Instead, those sentenced to death will be warehoused on death row for the rest of their lives in an overcrowded and dilapidated facility, with none of the rehabilitative services or other programs afforded the non-condemned. The psychological toll of being confined on death row for long periods of time has become so prevalent that it is commonly referred to as the “death row phenomenon.”
Justice White noted in Furman that where the “penalty is so infrequently imposed that the threat of execution is too attenuated to be of substantial service to criminal justice” it is unconstitutional. As he stated, when the death penalty “ceases realistically to further [the social ends it was deemed to serve] . . . its imposition would then be the pointless and needless extinction of life with only marginal contributions to any discernible social or public purposes. A penalty with such negligible returns to the State would be patently excessive and cruel and unusual punishment violative of the Eighth Amendment.”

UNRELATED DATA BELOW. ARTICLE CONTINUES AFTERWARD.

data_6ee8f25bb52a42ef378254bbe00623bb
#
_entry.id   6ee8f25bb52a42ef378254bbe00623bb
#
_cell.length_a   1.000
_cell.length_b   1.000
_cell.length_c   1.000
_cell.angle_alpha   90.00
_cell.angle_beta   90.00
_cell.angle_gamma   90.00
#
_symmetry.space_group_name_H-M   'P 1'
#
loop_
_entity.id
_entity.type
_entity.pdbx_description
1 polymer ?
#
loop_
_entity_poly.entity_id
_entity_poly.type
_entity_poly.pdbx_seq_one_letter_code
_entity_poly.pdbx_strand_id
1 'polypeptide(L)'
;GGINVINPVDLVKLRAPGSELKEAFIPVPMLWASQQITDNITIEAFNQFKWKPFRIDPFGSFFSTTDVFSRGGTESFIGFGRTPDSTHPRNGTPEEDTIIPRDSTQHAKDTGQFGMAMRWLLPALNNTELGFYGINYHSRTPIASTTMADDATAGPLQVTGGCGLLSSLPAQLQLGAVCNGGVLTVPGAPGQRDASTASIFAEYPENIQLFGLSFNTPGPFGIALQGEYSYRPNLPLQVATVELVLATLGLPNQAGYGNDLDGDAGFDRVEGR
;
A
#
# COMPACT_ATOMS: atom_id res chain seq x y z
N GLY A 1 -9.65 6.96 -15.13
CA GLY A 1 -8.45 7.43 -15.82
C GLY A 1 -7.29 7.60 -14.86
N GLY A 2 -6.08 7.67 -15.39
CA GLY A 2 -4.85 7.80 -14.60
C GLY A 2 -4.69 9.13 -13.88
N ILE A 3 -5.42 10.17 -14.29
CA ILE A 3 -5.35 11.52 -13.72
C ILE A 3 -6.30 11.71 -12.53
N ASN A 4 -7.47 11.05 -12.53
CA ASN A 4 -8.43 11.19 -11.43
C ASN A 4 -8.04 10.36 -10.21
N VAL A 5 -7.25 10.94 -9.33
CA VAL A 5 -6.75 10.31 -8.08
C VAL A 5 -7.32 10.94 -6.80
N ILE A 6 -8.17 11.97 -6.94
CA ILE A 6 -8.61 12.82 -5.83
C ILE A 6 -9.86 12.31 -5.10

We have far surpassed this point in California.